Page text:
COPD World News

COPD World News Week of December 31, 2017

Repeated vaccination may prevent severe flu in older people     

Rochester, NY - Older adults hospitalized for the flu who received repeated doses of the flu shot in consecutive years were better protected against developing severe influenza, researchers found. Compared to unvaccinated adults 65 and older, a flu shot in the current flu season and any of the three previous flu seasons helped prevent admission to the ICU, as well as death, reported Itziar Casado, MD, of Instituto de Salud Pública de Navarra in Spain, and colleagues. However, this repeated vaccination was less effective in preventing hospitalization from non-severe influenza, the authors wrote in CMAJ, the Canadian Medical Association journal. "There are other studies that suggest repeated vaccination can lead to diminishing benefits," David Topham, PhD, of the University of Rochester Medical Center in Rochester NY said. "This is a very active area of investigation, and there are several immune mechanisms that could explain such a result." Topham was not involved with the research. Casado and colleagues also argued that "age-related changes in the immune system, major chronic conditions and risk factors" may prevent a successful vaccine response among older adults, who are also more at risk for severe influenza. This case-control study examined 20 hospitals in Spain in 2013-2014 and the 2014-2015 influenza season. Eligible participants were community-dwelling adults 65 and older who were admitted with an influenza-like illness or acute respiratory disease. Patients had to be admitted to the hospital for more than 24 hours and test positive for influenza via reverse transcription polymerase chain reaction, culture or immunofluorescence. Controls were matched based on sex, age, hospital and date of admission. Overall, 130 patients had severe influenza and 598 patients had non-severe influenza, compared to 333 and 1,493 matched controls, respectively. Influenza A(H1N1)pdm09 was the most common subtype at 325 patients, with A(H3N2) at 256 and A non-subtyped in 106. Interestingly, while A(H1N1) pdm09 was the dominant subtype in 2013-2014, the authors said, A(H3N2) was the dominant subtype in 2014-2015. There were 77 patients admitted to the ICU and 83 died within a month of hospital admission. Compared with matched controls, patients with severe influenza had a higher frequency of chronic pulmonary disease, previous pneumonia and treatment with corticosteroids and lower coverage of influenza vaccination in the current and previous seasons. Not surprisingly, a significantly higher portion of unvaccinated patients were admitted to the ICU (16% versus 6%, respectively, and had significantly more deaths 30 days after hospital admission (14% versus 9%). Limitations to the data include that interviewers in the study knew whether the patient had influenza or not, which could have introduced some bias. There was also the potential for "frailty bias," as frail patients may be less likely to be vaccinated and more likely to have severe illness, the authors said, though they argued that they did adjust for age, chronic conditions, pneumonia functional dependence and previous hospital admission.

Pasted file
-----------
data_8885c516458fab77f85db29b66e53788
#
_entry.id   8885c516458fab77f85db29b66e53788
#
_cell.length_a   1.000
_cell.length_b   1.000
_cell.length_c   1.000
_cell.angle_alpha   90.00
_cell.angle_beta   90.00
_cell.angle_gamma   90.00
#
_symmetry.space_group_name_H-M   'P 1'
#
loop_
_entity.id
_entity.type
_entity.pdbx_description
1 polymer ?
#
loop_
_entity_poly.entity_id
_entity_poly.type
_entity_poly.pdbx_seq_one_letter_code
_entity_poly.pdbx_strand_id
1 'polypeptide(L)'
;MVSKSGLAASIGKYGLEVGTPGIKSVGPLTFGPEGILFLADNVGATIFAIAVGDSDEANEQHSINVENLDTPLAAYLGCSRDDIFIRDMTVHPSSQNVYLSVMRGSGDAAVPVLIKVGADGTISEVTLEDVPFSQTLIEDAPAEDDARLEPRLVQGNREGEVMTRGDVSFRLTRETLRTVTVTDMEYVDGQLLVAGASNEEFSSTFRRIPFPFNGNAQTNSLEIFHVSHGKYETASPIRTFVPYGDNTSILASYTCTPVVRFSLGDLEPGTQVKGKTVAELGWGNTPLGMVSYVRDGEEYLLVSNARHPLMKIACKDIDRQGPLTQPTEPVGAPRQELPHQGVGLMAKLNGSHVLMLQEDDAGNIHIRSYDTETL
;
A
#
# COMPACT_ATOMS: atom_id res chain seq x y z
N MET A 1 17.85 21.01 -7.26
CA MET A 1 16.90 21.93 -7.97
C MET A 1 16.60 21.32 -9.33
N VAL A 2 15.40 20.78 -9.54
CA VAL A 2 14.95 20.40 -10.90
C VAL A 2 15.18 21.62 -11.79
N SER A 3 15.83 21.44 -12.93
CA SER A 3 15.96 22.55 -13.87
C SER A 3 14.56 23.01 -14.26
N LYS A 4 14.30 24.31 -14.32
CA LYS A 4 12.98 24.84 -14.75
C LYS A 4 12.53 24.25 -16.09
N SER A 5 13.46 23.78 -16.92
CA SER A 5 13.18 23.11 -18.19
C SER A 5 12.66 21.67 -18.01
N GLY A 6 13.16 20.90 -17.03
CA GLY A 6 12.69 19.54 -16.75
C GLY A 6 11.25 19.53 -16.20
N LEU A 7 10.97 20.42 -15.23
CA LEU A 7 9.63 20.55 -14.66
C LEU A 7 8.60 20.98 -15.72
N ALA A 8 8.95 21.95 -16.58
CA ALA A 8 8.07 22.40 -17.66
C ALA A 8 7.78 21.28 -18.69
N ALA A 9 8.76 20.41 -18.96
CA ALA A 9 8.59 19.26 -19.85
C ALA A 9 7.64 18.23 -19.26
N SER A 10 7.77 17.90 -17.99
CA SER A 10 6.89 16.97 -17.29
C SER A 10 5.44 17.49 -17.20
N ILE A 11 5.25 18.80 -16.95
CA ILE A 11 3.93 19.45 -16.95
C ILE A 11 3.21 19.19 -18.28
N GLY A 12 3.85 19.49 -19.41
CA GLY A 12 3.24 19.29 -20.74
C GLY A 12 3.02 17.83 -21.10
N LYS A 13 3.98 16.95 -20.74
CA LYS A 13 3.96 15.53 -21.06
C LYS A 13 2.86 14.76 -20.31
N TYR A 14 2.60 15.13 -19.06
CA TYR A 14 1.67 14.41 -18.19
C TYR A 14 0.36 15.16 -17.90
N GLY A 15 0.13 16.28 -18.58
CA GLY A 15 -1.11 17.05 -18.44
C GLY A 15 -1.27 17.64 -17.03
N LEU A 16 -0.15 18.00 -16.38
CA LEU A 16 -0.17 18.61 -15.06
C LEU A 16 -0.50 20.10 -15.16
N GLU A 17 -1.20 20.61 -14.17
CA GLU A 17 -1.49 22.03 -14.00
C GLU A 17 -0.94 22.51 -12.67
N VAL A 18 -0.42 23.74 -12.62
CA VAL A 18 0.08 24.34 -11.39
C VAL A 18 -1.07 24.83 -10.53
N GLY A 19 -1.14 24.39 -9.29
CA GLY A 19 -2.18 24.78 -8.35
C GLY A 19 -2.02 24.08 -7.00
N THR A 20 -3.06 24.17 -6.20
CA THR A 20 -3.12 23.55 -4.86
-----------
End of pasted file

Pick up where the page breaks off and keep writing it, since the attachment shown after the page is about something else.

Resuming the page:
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COPD World News Week of December 24, 2017

Scientists shed light on why people with lung conditions are vulnerable to air pollution